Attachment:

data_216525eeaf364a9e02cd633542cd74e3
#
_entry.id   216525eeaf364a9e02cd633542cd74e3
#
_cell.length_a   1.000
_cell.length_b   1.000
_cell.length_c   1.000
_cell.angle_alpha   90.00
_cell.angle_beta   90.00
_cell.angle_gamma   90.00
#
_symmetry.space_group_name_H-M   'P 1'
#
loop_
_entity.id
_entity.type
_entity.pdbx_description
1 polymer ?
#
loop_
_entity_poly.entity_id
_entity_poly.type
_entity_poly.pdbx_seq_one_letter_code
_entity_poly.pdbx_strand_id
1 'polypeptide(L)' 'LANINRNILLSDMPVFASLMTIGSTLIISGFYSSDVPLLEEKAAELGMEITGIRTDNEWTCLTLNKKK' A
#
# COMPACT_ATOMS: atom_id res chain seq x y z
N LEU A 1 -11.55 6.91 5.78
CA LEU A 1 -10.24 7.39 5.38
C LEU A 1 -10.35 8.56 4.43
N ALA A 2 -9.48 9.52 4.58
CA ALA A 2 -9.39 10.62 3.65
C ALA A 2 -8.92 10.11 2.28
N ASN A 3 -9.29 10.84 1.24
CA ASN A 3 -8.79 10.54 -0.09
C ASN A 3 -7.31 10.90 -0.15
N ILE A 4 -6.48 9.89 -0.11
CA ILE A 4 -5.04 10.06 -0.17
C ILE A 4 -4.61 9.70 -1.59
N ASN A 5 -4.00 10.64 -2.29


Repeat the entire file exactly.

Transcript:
data_216525eeaf364a9e02cd633542cd74e3
#
_entry.id   216525eeaf364a9e02cd633542cd74e3
#
_cell.length_a   1.000
_cell.length_b   1.000
_cell.length_c   1.000
_cell.angle_alpha   90.00
_cell.angle_beta   90.00
_cell.angle_gamma   90.00
#
_symmetry.space_group_name_H-M   'P 1'
#
loop_
_entity.id
_entity.type
_entity.pdbx_description
1 polymer ?
#
loop_
_entity_poly.entity_id
_entity_poly.type
_entity_poly.pdbx_seq_one_letter_code
_entity_poly.pdbx_strand_id
1 'polypeptide(L)' 'LANINRNILLSDMPVFASLMTIGSTLIISGFYSSDVPLLEEKAAELGMEITGIRTDNEWTCLTLNKKK' A
#
# COMPACT_ATOMS: atom_id res chain seq x y z
N LEU A 1 -11.55 6.91 5.78
CA LEU A 1 -10.24 7.39 5.38
C LEU A 1 -10.35 8.56 4.43
N ALA A 2 -9.48 9.52 4.58
CA ALA A 2 -9.39 10.62 3.65
C ALA A 2 -8.92 10.11 2.28
N ASN A 3 -9.29 10.84 1.24
CA ASN A 3 -8.79 10.54 -0.09
C ASN A 3 -7.31 10.90 -0.15
N ILE A 4 -6.48 9.89 -0.11
CA ILE A 4 -5.04 10.06 -0.17
C ILE A 4 -4.61 9.70 -1.59
N ASN A 5 -4.00 10.64 -2.29